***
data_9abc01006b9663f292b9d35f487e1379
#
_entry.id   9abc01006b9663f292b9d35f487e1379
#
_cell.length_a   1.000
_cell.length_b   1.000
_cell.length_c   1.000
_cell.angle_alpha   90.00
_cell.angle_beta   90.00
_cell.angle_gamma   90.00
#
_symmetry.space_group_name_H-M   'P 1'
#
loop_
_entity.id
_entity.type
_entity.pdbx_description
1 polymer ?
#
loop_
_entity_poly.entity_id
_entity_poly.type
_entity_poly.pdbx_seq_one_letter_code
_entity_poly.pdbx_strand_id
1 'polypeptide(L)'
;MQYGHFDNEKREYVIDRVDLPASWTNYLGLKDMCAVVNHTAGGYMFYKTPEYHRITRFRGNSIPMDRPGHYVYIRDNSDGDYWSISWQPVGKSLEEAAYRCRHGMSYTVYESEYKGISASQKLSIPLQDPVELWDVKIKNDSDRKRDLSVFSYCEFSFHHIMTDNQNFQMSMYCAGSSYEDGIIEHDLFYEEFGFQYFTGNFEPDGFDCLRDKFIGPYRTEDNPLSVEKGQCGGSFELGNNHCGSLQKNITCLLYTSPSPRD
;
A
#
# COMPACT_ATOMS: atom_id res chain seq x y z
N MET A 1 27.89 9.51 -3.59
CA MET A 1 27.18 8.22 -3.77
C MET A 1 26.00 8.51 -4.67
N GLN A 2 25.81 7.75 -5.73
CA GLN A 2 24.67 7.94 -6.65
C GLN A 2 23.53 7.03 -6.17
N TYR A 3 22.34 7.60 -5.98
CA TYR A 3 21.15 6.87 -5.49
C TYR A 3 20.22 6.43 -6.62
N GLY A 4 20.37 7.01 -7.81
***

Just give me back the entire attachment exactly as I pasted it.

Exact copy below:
data_9abc01006b9663f292b9d35f487e1379
#
_entry.id   9abc01006b9663f292b9d35f487e1379
#
_cell.length_a   1.000
_cell.length_b   1.000
_cell.length_c   1.000
_cell.angle_alpha   90.00
_cell.angle_beta   90.00
_cell.angle_gamma   90.00
#
_symmetry.space_group_name_H-M   'P 1'
#
loop_
_entity.id
_entity.type
_entity.pdbx_description
1 polymer ?
#
loop_
_entity_poly.entity_id
_entity_poly.type
_entity_poly.pdbx_seq_one_letter_code
_entity_poly.pdbx_strand_id
1 'polypeptide(L)'
;MQYGHFDNEKREYVIDRVDLPASWTNYLGLKDMCAVVNHTAGGYMFYKTPEYHRITRFRGNSIPMDRPGHYVYIRDNSDGDYWSISWQPVGKSLEEAAYRCRHGMSYTVYESEYKGISASQKLSIPLQDPVELWDVKIKNDSDRKRDLSVFSYCEFSFHHIMTDNQNFQMSMYCAGSSYEDGIIEHDLFYEEFGFQYFTGNFEPDGFDCLRDKFIGPYRTEDNPLSVEKGQCGGSFELGNNHCGSLQKNITCLLYTSPSPRD
;
A
#
# COMPACT_ATOMS: atom_id res chain seq x y z
N MET A 1 27.89 9.51 -3.59
CA MET A 1 27.18 8.22 -3.77
C MET A 1 26.00 8.51 -4.67
N GLN A 2 25.81 7.75 -5.73
CA GLN A 2 24.67 7.94 -6.65
C GLN A 2 23.53 7.03 -6.17
N TYR A 3 22.34 7.60 -5.98
CA TYR A 3 21.15 6.87 -5.49
C TYR A 3 20.22 6.43 -6.62
N GLY A 4 20.37 7.01 -7.81